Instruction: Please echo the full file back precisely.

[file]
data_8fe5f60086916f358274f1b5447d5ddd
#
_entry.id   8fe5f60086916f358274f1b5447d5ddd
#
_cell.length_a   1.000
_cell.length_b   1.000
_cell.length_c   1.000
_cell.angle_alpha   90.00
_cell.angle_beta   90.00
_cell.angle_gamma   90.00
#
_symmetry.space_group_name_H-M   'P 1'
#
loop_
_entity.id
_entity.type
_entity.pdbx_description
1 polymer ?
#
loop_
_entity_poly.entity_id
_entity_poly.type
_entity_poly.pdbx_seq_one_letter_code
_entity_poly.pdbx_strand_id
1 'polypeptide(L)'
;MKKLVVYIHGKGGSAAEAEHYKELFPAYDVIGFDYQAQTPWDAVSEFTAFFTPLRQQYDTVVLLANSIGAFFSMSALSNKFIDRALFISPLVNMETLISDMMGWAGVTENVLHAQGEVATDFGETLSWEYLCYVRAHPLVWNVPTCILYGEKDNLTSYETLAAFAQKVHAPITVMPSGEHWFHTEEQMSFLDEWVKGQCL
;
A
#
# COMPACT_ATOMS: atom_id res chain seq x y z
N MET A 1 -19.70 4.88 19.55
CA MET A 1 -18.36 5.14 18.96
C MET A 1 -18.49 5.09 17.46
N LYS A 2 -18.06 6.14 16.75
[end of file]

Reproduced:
data_8fe5f60086916f358274f1b5447d5ddd
#
_entry.id   8fe5f60086916f358274f1b5447d5ddd
#
_cell.length_a   1.000
_cell.length_b   1.000
_cell.length_c   1.000
_cell.angle_alpha   90.00
_cell.angle_beta   90.00
_cell.angle_gamma   90.00
#
_symmetry.space_group_name_H-M   'P 1'
#
loop_
_entity.id
_entity.type
_entity.pdbx_description
1 polymer ?
#
loop_
_entity_poly.entity_id
_entity_poly.type
_entity_poly.pdbx_seq_one_letter_code
_entity_poly.pdbx_strand_id
1 'polypeptide(L)'
;MKKLVVYIHGKGGSAAEAEHYKELFPAYDVIGFDYQAQTPWDAVSEFTAFFTPLRQQYDTVVLLANSIGAFFSMSALSNKFIDRALFISPLVNMETLISDMMGWAGVTENVLHAQGEVATDFGETLSWEYLCYVRAHPLVWNVPTCILYGEKDNLTSYETLAAFAQKVHAPITVMPSGEHWFHTEEQMSFLDEWVKGQCL
;
A
#
# COMPACT_ATOMS: atom_id res chain seq x y z
N MET A 1 -19.70 4.88 19.55
CA MET A 1 -18.36 5.14 18.96
C MET A 1 -18.49 5.09 17.46
N LYS A 2 -18.06 6.14 16.75